6.6.2. Cannabidiol Oil

Cannabinoids extracted from cannabis seem to be beneficial in the treatment of pain, inflammation, sleep disorders, and anxiety [144]. Cannabidiol (CBD) oil is one of at least 100 cannabinoid compounds, which is safe and widely used in medicine [145]. CBD has an effect on the CB1 and CB2 receptors, and according to research CBD enhances well-being and reduces inflammation, pain, anxiety, insomnia, and depression [146]. It was shown that 79.2% of all patients had decreased anxiety and 66.7% had improved sleep after one month of CBD treatment. The results persisted for two months after the treatment (78.1% for anxiety and 56.1% for sleep) [147]. A CBD formulation applied onto the masseter muscle reduced its activity, pain intensity, and enhanced its condition in patients with MPS [148]. Moreover, CBD oil used by a 10-year-old child with post-traumatic stress disorder (PTSD) after being sexually abused showed significant relief in anxiety and sleep disturbances. Interestingly, before the CBD therapy, the child was under a standard pharmacological treatment which provided partial relief and significant side effects [53].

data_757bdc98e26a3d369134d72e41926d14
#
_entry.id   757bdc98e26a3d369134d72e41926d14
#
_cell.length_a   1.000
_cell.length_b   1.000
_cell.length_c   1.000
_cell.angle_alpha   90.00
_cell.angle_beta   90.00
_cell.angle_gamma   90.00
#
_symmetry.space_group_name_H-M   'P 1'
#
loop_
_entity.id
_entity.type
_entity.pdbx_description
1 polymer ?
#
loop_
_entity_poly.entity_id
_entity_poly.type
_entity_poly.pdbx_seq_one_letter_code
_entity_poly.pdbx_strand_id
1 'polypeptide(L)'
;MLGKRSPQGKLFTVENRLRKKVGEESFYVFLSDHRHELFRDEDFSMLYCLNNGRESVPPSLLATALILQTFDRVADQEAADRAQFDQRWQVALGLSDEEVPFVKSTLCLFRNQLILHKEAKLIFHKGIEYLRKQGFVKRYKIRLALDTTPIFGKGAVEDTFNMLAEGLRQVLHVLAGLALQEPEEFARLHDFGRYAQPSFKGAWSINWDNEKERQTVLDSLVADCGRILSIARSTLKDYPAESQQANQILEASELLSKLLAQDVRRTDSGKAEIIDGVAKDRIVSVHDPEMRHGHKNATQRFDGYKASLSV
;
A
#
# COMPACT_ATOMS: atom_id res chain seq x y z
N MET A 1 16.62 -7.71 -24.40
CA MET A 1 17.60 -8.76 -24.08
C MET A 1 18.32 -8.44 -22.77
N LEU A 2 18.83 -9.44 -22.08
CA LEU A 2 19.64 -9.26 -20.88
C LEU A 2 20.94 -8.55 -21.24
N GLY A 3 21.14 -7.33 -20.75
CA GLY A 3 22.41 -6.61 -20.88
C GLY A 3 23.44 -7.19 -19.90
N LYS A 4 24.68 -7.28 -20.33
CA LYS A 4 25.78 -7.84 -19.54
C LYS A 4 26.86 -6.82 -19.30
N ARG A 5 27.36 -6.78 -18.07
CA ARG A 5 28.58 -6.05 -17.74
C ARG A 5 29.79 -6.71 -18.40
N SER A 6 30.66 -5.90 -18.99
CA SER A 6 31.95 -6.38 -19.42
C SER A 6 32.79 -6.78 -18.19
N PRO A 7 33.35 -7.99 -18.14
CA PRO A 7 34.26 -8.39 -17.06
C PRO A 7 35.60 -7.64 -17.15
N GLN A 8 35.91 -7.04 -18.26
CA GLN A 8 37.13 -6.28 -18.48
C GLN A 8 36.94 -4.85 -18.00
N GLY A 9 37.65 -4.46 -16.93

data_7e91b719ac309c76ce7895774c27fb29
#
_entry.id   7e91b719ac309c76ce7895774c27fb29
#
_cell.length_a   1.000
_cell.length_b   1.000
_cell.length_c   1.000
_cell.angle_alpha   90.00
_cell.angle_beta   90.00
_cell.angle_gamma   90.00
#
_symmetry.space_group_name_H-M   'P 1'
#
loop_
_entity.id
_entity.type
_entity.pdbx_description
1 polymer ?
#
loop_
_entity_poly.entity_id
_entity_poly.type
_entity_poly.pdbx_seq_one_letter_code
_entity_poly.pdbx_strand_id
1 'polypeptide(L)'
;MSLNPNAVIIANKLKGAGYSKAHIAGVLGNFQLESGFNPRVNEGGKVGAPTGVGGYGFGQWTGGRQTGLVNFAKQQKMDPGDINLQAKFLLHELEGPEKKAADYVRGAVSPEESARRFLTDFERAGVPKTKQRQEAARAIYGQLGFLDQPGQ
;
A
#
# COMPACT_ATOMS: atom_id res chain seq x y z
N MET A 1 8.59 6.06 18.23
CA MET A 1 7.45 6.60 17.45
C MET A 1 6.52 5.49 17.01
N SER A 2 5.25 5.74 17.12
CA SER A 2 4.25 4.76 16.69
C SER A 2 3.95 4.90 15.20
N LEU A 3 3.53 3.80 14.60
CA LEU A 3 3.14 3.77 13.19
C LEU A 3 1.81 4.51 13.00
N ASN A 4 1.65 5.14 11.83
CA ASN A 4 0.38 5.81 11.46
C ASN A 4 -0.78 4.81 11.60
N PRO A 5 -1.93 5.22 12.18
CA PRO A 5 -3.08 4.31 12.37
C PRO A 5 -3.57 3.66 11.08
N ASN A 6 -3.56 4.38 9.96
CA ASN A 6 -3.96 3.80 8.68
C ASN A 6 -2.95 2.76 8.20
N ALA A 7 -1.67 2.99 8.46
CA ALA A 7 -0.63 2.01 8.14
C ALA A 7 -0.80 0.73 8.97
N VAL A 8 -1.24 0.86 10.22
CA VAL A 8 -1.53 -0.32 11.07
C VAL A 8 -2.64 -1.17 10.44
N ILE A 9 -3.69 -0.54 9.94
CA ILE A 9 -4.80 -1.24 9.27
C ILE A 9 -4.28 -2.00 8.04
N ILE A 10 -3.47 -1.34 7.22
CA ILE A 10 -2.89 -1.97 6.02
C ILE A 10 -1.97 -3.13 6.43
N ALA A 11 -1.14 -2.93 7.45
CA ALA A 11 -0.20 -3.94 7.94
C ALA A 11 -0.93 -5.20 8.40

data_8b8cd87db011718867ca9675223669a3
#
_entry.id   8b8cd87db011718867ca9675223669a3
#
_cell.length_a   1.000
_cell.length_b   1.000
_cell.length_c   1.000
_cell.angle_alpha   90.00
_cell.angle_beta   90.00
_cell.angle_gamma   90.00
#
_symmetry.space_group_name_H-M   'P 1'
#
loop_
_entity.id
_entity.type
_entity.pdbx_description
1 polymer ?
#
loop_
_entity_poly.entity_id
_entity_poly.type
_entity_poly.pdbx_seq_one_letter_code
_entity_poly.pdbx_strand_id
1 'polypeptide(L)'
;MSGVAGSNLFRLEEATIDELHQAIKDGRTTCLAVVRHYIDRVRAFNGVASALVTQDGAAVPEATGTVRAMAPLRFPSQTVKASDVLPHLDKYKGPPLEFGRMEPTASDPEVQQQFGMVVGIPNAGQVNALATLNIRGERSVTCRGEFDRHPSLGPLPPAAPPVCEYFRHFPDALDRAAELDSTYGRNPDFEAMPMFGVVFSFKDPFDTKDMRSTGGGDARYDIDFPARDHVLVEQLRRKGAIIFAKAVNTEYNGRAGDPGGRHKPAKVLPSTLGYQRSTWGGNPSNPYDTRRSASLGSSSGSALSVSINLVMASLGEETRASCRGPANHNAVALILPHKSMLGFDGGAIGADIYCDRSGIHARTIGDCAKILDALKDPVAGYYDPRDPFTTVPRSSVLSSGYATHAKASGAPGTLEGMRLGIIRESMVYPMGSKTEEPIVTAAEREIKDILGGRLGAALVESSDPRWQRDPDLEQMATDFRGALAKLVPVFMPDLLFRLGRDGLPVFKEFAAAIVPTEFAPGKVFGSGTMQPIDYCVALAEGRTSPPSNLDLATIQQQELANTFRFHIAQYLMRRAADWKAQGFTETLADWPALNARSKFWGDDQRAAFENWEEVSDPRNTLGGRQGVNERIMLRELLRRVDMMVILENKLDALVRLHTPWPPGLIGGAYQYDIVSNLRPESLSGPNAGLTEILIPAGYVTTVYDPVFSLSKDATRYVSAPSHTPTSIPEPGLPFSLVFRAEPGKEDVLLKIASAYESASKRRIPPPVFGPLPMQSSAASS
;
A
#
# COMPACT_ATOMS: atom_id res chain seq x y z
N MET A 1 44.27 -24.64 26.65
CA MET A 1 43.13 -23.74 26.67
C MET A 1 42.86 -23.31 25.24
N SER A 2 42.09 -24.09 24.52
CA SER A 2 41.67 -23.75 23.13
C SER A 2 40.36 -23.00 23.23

6.6.3. Craniosacral Therapy

A promising alternative treatment may be craniosacral therapy which uses gentle fascia palpation techniques to decrease sympathetic arousal by regulating body rhythms and releasing fascial restrictions between the cranium and sacrum [149,150]. This modality improves the body’s function and influences self-regulation by relaxing physical and mental structures [149]. The aim is to reset the human body and restore balance following the body’s imbalance [151].
The craniosacral system has been defined as a semi-closed hydraulic system that releases and absorbs cerebrospinal fluid [152]. This system involves the skull, the cranial sutures, the cerebrospinal fluid, the membranes of the brain, and the spinal cord. It is connected to the musculoskeletal, vascular, endocrine, lymphatic, and respiratory systems as well as to the sympathetic and parasympathetic nervous systems [150,153]. The mobility of the craniosacral system is reflected by the primary respiratory mechanism which manifests as a palpable motion of the cranial bones, sacrum, dura membranes, central nervous system, and cerebrospinal fluid [153].